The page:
Letters to the Editor, April 8
Response on Head Start
The North Carolina Fund was to create projects to address education, health, job training, housing and community development. It established Operation Breakthrough (OBT),Inc. as an agency to carry out that mission in Durham. Neighborhood Youth Corp (NYC) was the first program. In summer of 1965, Office of Economic Opportunity (OEO) launched the eight-week Project Head Start. In 1969, Head Start transferred to the Office of Child Development (now Office of Head Start), U. S. Department of Health, Education and Welfare (DHEW), now Department of Health and Human Services (DHHS).
OBT has weathered its share of issues with other programs funded through OEO; however, Head Start has consistently delivered outstanding services to children and their families.
Regarding ratings, child care centers meeting voluntarily higher standards receive 2 to 5 license stars from the North Carolina Licensing Assessment Project. For many years, two Head Start centers had five-star ratings; the others rated four stars, well above average. In January 2013, Terry David accepted the Head Start director's reins and accepted the challenge to have all centers at five stars. With a supportive staff, the program reached that pinnacle of excellence within one year. Kudos to Mr. David, his staff and the Head Start Policy Council for this fruitful, collaborative effort.
Finally, an enhancing male involvement program is well underway. A staff person, recently re-assigned as the coordinator, met the challenge of getting more males involved with unparalleled willingness and excitement. Success and more involvement are not only expected, but inevitable.
Stale White House
These are not good times when the United States has Barack Obama in the White House, who is a constant photo op and has no vision for the country.
The country is stagnant and needs new thinking in the stale White House. Got air freshner?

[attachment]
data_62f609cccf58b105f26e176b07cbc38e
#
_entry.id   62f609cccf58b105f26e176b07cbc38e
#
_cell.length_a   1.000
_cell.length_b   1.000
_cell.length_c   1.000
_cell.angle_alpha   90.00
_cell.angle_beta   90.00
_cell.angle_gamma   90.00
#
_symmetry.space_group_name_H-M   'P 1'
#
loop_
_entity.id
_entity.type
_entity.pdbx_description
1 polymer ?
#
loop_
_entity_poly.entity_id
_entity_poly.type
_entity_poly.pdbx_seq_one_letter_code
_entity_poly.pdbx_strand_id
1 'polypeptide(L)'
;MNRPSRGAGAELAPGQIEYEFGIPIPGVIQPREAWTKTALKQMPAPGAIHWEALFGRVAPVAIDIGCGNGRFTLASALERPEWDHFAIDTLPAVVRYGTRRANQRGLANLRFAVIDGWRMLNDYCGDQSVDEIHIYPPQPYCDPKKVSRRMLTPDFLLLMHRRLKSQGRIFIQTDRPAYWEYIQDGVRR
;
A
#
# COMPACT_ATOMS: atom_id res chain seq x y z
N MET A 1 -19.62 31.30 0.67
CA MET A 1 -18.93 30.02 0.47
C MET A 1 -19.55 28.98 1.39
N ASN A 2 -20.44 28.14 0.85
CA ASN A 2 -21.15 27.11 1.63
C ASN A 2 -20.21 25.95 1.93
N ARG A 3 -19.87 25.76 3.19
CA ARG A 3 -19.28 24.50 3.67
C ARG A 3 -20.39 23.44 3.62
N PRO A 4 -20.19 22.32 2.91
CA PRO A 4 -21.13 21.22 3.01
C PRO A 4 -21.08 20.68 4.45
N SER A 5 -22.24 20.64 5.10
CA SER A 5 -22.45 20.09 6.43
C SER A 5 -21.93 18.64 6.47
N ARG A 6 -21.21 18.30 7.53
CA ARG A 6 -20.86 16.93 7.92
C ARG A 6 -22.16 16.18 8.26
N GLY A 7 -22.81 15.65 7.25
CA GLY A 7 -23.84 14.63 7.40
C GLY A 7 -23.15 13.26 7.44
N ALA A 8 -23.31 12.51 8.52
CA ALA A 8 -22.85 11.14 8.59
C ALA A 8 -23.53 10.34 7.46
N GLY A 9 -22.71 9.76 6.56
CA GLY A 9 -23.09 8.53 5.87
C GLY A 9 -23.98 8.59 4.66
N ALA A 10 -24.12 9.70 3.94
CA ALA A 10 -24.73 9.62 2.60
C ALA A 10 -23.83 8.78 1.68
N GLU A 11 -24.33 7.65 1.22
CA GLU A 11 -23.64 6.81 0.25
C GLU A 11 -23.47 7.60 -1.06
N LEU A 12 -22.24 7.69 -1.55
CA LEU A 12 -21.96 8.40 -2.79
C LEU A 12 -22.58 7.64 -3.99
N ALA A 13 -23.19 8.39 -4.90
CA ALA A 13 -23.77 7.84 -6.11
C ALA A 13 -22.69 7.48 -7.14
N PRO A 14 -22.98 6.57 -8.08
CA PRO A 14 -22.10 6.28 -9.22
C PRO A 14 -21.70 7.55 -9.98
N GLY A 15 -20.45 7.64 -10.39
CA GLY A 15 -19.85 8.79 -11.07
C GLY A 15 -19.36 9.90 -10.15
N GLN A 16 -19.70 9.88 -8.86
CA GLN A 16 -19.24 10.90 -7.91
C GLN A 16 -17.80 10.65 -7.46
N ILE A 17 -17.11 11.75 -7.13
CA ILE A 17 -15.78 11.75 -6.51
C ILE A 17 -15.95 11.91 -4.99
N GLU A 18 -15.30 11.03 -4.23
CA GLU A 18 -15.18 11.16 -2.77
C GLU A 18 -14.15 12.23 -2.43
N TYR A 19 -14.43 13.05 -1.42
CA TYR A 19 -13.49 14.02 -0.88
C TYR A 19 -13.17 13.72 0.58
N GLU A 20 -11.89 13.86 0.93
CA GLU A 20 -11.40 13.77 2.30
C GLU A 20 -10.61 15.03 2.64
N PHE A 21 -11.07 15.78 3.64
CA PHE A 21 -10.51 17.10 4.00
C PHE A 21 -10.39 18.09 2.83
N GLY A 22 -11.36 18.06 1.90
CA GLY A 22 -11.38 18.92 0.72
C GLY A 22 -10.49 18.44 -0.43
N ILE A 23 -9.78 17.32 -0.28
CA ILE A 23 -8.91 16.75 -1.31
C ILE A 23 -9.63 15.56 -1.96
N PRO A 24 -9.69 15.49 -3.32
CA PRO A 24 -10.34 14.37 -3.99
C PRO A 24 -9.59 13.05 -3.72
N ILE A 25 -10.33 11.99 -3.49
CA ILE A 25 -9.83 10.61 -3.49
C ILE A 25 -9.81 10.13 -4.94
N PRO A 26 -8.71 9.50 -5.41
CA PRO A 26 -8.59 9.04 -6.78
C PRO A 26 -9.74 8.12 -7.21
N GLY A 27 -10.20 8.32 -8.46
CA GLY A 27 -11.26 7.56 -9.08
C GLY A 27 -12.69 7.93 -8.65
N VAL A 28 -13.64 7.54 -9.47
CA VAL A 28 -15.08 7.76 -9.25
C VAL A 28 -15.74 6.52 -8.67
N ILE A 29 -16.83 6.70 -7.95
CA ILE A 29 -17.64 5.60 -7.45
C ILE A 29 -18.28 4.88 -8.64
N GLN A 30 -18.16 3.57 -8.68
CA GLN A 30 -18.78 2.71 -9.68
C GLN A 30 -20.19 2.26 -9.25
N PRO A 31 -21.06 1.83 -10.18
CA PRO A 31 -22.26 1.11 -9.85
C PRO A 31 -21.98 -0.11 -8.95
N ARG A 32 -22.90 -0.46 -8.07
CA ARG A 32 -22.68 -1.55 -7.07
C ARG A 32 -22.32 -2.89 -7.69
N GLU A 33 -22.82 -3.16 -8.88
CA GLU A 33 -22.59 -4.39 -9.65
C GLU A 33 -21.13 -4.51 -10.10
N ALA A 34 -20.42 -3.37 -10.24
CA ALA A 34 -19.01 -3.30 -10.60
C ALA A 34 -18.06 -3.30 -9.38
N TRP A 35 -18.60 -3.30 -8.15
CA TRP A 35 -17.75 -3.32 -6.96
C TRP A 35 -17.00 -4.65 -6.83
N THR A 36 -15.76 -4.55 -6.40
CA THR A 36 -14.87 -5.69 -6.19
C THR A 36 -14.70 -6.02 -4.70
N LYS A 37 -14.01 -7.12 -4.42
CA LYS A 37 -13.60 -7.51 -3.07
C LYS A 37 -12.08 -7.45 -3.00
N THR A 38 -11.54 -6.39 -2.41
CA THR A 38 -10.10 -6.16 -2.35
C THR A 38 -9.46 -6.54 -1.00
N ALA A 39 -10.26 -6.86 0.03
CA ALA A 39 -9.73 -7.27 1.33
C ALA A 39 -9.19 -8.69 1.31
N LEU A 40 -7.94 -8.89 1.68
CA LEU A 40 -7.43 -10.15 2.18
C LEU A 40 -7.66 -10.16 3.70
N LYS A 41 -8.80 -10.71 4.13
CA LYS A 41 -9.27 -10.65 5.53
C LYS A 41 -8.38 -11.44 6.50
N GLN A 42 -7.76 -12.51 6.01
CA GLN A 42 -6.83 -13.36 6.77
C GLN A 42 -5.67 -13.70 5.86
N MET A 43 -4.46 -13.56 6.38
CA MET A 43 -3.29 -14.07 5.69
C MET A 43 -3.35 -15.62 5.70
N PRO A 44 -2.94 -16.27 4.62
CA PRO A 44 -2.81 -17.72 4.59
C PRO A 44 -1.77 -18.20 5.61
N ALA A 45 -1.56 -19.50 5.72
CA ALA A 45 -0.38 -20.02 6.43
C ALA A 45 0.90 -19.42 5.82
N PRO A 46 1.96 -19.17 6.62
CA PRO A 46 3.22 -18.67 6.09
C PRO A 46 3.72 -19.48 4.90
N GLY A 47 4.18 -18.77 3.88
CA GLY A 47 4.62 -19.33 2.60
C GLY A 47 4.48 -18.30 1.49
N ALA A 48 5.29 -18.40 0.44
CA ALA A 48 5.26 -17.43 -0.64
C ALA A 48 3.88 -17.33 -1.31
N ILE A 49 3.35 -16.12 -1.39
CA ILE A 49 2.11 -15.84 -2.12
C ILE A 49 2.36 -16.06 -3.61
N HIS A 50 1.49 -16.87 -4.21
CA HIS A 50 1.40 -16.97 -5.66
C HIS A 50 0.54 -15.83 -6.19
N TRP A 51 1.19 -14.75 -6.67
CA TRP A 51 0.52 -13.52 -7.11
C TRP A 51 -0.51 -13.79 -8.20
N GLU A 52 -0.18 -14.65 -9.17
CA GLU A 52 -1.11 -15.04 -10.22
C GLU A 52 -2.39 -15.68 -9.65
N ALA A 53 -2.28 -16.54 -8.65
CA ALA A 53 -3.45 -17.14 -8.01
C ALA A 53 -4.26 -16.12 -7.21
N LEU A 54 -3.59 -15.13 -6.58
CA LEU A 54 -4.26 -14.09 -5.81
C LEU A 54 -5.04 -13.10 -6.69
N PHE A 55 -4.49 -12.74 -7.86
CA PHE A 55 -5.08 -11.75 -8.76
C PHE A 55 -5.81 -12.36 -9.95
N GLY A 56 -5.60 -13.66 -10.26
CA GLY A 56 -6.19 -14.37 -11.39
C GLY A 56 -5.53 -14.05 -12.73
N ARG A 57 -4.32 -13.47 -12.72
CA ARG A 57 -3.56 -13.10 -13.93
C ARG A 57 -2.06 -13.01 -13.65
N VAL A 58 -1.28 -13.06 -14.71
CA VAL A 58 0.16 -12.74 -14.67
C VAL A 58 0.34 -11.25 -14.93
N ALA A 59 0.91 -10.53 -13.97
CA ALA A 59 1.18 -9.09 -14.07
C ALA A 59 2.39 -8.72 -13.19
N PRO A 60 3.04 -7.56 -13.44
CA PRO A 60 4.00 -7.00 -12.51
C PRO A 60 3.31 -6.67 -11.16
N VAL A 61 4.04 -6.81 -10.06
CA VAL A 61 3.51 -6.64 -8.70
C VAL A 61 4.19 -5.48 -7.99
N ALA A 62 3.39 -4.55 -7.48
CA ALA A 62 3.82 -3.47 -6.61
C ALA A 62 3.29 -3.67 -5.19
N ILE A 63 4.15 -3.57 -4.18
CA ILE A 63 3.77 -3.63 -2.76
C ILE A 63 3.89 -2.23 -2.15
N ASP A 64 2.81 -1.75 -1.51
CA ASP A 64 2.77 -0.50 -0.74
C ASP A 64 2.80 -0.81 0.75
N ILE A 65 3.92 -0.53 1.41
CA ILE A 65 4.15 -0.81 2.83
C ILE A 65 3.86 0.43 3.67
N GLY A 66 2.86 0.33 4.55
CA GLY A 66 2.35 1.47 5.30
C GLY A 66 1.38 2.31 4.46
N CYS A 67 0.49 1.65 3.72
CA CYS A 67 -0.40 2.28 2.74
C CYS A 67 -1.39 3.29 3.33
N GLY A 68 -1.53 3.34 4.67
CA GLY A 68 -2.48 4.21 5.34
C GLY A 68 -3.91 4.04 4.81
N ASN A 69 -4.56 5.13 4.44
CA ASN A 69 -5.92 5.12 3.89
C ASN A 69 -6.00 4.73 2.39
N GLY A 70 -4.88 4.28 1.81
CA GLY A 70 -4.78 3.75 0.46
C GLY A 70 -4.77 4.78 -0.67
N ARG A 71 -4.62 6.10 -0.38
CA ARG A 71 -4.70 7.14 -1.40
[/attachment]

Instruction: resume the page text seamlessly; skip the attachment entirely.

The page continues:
Oligarchy, not democracy
It’s finally spring! Like daffodils and dogwood, campaign yard signs are sprouting throughout the Piedmont. Once again, we are being bombarded with political advertising for candidates who will be making life-and-death decisions for us for years to come.
But who will those politicians truly represent?
In 2010, five conservative Supreme Court justices ruled that corporations could spend enormous amounts of money supporting candidates who favored business interests. Once elected, those politicians lost no time in passing legislation that put profit before the needs of the people. They reversed previously enacted laws and ended previously successful programs that protected our health and safety, our jobs and our environment, with callous disregard for the people they were elected to serve.
With the McCutcheon decision of April 1st, those same five justices now have ruled that individuals, like corporations, may finance campaigns without limit. That means one wealthy individual donating $3 million will have the same political clout as 300,000 people donating $10 each.
This is not “one-man, one-vote” democracy. It’s oligarchy. But there are things we can do to restore our political power. By moving our money from banks into local credit unions, by building community-based solar and wind power plants and by shopping only at locally owned shops and farmers’ markets, we can stop supporting the profiteers who are buying our elections. At the same time, we’d be building more economically resilient and environmentally healthy communities.
And, most importantly, we still can vote out politicians who fail to serve us.